Why Are Users Losing Interest in Your App?
In this era of ever-evolving technology and a new technological advancement every minute, mobile-phone applications are not only the present but also the future.
However, with so much demand for apps, more and more developers are coming up with new app ideas. But it cannot be enough for you to just create a good app and sit at ease. If you want your app to gain popularity and success among its target audience, you will have to continuously keep track of your app, its utility, and the bugs, too.
This post will highlight the reasons why your users may be losing interest in your app.
For More Memory Space
According to TechCrunch, nearly one in four people abandon mobile apps after only one use. This is quite alarming and troublesome for app companies. The reasons behind users’ uninstalling or deleting these apps lie on a very large spectrum. People tend to switch to whichever option offers them better utility. If the user finds a fitness app that loads faster, has fewer ads, and has a larger variety of workouts compared to your app, for example, they will switch to it.
The phones of your users are already brimming with innumerable pictures and uncountable songs. The last thing they need is a heavy app. They will automatically start looking for alternative apps if yours takes too much of their precious memory storage. So, it is advisable to design an app of an appropriate size.
An interesting statistic on app usage by TechCrunch:
Which means a successful app is one that users open on a daily basis because they are genuinely interested in what it has to offer. Keeping the following things in consideration will help you build an app users don’t lose interest in:
- Easy onboarding – Too many sign-up steps can lead the user to abandon your app.
- Push notifications – As long as you send useful notifications and send them smartly, without pushing the user too much.
- Personalization – Design a more unique, relevant experience for the users.
- Offering an incentivization program – Give users incentive to use your app. It could be anything from mobile-specific rewards, specialized content access, coupons, special promotions, and other offers to help drive conversions and encourage engagement.
- Encouraging two-way communication – Ask your users for feedback.
It is actually the little things that determine the quality of your app and people’s interest in it.
If you want to provide your customers with a pleasant experience on your app, make sure it solves the users’ problem and that it runs flawlessly. This will not only keep the users interested but will also attract new customers.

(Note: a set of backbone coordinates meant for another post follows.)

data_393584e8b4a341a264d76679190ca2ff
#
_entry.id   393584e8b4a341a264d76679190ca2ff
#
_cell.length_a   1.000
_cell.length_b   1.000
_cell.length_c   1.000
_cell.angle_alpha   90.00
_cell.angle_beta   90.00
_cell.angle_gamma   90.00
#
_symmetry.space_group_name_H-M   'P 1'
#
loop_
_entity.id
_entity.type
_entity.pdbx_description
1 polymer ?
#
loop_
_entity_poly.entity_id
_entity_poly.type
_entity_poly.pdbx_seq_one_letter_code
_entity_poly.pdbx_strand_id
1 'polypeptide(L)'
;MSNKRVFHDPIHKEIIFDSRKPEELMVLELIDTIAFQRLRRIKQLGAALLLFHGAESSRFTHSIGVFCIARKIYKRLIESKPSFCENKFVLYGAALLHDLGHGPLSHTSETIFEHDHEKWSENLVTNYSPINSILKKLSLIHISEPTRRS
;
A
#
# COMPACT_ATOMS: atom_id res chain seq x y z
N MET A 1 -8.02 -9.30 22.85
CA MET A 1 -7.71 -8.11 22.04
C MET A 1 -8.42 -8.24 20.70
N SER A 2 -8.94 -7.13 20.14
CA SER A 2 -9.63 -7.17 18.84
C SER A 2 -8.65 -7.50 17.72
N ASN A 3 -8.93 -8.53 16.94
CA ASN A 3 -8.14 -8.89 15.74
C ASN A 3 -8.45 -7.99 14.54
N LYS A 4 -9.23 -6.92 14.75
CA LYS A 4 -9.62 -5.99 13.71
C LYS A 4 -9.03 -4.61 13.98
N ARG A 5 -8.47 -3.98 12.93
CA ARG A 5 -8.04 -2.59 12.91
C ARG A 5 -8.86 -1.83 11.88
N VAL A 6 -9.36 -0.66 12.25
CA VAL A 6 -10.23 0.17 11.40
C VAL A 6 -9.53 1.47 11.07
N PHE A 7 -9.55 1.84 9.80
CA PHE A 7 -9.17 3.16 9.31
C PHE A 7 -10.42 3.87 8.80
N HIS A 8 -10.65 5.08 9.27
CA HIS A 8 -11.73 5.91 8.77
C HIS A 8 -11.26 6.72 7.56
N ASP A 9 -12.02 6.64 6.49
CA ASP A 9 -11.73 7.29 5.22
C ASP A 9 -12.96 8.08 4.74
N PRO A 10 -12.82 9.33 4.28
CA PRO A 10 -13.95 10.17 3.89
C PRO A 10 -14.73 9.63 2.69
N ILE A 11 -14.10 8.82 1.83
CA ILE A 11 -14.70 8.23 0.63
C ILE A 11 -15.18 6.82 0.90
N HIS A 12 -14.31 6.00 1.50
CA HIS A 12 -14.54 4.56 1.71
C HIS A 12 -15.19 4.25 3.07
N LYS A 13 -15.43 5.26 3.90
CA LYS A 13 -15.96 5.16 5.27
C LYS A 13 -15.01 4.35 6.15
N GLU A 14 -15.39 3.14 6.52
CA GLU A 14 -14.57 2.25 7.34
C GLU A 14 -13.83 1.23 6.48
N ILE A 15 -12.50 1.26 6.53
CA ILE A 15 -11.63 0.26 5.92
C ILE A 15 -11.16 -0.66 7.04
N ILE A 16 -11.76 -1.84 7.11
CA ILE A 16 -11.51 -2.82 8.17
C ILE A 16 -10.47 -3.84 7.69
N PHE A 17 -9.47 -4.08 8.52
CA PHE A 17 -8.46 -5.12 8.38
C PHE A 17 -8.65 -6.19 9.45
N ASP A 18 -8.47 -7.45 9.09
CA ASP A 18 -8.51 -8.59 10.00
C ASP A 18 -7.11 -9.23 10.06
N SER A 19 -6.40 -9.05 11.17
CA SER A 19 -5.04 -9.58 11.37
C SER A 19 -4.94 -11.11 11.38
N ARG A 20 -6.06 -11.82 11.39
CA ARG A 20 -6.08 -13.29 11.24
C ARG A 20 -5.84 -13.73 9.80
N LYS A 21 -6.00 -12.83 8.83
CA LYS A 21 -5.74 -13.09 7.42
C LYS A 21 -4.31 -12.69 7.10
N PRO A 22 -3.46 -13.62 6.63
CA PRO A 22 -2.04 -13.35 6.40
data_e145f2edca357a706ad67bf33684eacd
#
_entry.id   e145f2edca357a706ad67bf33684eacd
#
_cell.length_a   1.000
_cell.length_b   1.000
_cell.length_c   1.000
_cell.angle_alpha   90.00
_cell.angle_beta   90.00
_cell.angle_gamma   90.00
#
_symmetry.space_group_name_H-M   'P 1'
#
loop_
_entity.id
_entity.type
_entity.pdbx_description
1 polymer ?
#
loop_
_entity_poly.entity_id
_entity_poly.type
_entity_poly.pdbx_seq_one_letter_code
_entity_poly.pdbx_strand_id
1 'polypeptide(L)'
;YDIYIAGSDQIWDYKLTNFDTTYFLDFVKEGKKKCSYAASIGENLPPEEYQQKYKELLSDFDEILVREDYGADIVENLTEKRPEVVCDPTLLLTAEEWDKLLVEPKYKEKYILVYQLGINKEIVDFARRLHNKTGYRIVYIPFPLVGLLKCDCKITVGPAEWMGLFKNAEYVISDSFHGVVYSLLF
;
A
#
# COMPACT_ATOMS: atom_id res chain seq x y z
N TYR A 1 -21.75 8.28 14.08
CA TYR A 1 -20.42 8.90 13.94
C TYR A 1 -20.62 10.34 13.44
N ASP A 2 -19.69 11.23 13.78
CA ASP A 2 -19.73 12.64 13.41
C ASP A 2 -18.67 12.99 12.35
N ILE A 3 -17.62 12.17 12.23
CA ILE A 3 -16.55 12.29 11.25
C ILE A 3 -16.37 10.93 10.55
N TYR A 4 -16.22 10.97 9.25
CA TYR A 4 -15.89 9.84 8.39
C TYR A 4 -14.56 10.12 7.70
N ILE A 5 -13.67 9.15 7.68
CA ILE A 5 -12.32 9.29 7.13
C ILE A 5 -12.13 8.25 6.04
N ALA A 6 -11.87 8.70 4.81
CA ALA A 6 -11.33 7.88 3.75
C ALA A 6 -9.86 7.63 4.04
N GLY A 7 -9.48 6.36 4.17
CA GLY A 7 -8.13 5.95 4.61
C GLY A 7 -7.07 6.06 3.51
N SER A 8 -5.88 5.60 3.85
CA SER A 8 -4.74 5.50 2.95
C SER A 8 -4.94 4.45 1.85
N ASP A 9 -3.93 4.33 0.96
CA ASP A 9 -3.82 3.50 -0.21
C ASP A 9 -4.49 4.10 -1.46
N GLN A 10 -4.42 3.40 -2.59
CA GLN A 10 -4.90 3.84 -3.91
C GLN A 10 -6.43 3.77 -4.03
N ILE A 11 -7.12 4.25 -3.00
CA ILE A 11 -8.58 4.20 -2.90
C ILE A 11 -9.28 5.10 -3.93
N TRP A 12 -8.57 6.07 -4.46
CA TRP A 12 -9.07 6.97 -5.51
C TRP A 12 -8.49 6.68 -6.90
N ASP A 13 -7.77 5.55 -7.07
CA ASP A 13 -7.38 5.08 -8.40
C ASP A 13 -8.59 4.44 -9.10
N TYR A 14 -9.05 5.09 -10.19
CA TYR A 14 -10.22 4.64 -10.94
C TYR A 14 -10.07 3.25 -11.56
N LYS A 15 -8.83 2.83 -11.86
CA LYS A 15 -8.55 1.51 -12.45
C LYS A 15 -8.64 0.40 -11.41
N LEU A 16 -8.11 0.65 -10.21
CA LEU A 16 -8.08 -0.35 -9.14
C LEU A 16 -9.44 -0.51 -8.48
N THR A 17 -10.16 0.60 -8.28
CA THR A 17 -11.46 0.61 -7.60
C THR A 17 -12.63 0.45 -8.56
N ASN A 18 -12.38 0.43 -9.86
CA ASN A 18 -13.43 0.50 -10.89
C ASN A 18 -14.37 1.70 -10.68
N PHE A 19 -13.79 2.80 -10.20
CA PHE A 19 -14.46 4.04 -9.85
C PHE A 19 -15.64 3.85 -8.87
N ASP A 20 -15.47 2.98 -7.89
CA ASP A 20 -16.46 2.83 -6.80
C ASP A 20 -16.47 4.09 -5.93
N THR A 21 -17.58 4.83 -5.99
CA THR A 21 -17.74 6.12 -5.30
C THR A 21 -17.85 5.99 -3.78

To make sure your app runs flawlessly, keep in mind that when you are putting your app in the market, you are providing a service to your users and customers. A service is only welcomed when it is done right, and an app is only welcomed when it delivers what it promises. Make sure that the execution of your app is smooth. If it is not, you will lose users. In order to keep people engaged in your app, you must ensure that:
- Errors do not pop up every five minutes.
- The app is fast, not sluggish.
Lack of Market Research
If you want your app to not only become successful at the time of its launch but also stay in the market for the longest time possible, thorough homework is your best bet. Here, homework means doing market research for your app beforehand. This enables you to get a vivid idea about what exactly the users are looking for.
As a result, you will design an app they were all in need of, and they will frequently engage with your app because it will be an accurate reflection of their demand. Lack of market research can render all your hard work and efforts useless because it will not be of much use to your users. Consequently, they will have almost no interest in your app.
Below are some examples of apps that solve certain problems and hence are rendered useful and engaged with on a regular basis:
Problem: Keeping track of classwork is complicated.
Solution: Remind is a tool to make staying on top of schoolwork easier. Not only does the app send across messages in real time, but it also lets you use the delivery receipts option to see who’s reading your messages; this helps teachers ensure their messages have been communicated to every student/parent on time.
Had the developers not kept this in mind while creating the app, the teachers would be able to send messages, but they would keep worrying about whether or not their messages were received. This would have caused delays in the students’ homework, and hence this fault in the app would make the users lose interest in it.
Problem: Keeping track of a fitness routine is tedious.
Solution: MyFitnessPal is a free calorie counter that makes managing a fitness routine quicker and easier. Not only does it count the calories that you take in, but it also subtracts the calories according to the exercise you do.
Had it only been a calorie counter, the fitness enthusiasts would only know the exact number of calories consumed. For a fitness app to be effective and useful to a fitness enthusiast, it is important for it to tell you both the number of calories spent AND consumed.